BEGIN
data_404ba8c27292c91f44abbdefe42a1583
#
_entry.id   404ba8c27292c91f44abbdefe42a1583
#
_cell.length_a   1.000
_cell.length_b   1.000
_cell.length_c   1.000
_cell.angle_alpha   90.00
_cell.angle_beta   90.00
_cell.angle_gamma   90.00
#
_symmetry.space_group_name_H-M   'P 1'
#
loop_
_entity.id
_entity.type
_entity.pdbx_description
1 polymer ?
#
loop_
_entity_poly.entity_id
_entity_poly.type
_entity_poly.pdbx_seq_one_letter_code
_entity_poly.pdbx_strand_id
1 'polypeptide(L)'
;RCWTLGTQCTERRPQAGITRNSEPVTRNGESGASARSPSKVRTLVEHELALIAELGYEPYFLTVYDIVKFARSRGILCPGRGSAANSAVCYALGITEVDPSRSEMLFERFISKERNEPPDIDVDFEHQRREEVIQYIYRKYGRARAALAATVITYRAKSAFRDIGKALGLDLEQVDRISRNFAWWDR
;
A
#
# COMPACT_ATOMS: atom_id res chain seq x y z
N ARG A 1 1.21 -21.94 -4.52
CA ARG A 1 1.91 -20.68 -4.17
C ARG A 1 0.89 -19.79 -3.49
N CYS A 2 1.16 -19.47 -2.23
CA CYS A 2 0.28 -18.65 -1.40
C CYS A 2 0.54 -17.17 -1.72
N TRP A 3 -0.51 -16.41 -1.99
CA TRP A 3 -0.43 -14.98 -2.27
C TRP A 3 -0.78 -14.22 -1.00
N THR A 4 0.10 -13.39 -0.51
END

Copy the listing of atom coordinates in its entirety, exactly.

data_404ba8c27292c91f44abbdefe42a1583
#
_entry.id   404ba8c27292c91f44abbdefe42a1583
#
_cell.length_a   1.000
_cell.length_b   1.000
_cell.length_c   1.000
_cell.angle_alpha   90.00
_cell.angle_beta   90.00
_cell.angle_gamma   90.00
#
_symmetry.space_group_name_H-M   'P 1'
#
loop_
_entity.id
_entity.type
_entity.pdbx_description
1 polymer ?
#
loop_
_entity_poly.entity_id
_entity_poly.type
_entity_poly.pdbx_seq_one_letter_code
_entity_poly.pdbx_strand_id
1 'polypeptide(L)'
;RCWTLGTQCTERRPQAGITRNSEPVTRNGESGASARSPSKVRTLVEHELALIAELGYEPYFLTVYDIVKFARSRGILCPGRGSAANSAVCYALGITEVDPSRSEMLFERFISKERNEPPDIDVDFEHQRREEVIQYIYRKYGRARAALAATVITYRAKSAFRDIGKALGLDLEQVDRISRNFAWWDR
;
A
#
# COMPACT_ATOMS: atom_id res chain seq x y z
N ARG A 1 1.21 -21.94 -4.52
CA ARG A 1 1.91 -20.68 -4.17
C ARG A 1 0.89 -19.79 -3.49
N CYS A 2 1.16 -19.47 -2.23
CA CYS A 2 0.28 -18.65 -1.40
C CYS A 2 0.54 -17.17 -1.72
N TRP A 3 -0.51 -16.41 -1.99
CA TRP A 3 -0.43 -14.98 -2.27
C TRP A 3 -0.78 -14.22 -1.00
N THR A 4 0.10 -13.39 -0.51